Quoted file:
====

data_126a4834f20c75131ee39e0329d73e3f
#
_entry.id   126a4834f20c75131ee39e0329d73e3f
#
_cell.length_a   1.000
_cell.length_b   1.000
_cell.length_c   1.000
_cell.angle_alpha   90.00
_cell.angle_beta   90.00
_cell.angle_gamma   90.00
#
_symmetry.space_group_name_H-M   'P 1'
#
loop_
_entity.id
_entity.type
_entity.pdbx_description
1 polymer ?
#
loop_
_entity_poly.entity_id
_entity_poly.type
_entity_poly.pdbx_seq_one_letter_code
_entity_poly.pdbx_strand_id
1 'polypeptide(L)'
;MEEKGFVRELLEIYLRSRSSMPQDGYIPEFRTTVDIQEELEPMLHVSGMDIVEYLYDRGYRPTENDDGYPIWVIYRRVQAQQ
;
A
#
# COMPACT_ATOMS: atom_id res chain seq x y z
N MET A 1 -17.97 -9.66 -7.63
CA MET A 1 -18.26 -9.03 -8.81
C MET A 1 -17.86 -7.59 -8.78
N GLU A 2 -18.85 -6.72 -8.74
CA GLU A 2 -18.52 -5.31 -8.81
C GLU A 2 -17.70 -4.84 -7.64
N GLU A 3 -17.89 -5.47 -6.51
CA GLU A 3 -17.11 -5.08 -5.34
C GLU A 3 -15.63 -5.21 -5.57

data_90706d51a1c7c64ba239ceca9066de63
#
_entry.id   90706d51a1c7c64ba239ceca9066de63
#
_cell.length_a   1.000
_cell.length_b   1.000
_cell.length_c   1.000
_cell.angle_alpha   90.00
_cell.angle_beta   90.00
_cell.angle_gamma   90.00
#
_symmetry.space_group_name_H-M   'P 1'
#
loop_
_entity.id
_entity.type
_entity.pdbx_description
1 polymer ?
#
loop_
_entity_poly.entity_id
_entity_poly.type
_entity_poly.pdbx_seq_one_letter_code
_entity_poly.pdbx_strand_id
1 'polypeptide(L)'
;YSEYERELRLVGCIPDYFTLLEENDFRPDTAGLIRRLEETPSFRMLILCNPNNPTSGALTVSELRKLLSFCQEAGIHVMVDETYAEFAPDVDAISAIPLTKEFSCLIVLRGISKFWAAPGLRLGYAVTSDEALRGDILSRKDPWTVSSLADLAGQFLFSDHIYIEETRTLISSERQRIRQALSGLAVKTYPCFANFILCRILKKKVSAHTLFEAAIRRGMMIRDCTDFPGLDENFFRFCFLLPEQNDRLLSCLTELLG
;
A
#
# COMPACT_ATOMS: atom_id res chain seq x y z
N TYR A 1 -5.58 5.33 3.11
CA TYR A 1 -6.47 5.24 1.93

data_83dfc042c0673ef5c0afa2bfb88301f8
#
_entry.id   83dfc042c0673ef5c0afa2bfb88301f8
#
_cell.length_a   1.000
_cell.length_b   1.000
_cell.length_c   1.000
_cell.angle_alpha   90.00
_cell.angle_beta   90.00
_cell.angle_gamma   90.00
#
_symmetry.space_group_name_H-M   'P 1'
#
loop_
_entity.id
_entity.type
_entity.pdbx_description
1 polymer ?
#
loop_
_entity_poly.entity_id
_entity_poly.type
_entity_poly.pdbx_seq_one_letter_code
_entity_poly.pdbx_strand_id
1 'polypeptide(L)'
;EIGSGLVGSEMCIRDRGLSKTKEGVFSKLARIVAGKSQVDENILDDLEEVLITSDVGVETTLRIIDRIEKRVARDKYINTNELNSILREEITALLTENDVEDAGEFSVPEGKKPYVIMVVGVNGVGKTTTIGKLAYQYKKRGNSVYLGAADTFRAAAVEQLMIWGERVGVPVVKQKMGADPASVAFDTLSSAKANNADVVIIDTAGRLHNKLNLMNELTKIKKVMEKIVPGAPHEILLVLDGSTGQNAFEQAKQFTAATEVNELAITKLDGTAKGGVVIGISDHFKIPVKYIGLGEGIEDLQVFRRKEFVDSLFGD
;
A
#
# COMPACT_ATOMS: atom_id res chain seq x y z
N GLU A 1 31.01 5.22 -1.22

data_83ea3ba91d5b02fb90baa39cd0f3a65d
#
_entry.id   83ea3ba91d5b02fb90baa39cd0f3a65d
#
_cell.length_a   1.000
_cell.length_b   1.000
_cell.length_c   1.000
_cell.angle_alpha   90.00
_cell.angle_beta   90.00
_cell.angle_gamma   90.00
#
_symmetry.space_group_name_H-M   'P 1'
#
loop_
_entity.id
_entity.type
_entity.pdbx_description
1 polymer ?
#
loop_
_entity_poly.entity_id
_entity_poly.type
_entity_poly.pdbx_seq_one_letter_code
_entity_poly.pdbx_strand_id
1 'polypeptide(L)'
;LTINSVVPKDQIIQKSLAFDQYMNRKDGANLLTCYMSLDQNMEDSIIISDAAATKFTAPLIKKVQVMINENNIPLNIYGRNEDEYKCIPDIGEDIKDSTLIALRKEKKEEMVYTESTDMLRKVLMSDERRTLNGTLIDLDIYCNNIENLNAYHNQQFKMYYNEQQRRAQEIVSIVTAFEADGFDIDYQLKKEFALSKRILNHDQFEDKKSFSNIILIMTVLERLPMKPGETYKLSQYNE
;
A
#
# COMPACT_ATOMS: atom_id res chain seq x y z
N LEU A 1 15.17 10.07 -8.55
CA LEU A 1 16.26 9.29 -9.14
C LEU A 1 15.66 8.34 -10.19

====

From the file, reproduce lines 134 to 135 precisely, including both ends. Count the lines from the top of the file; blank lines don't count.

CA LEU A 1 16.26 9.29 -9.14
C LEU A 1 15.66 8.34 -10.19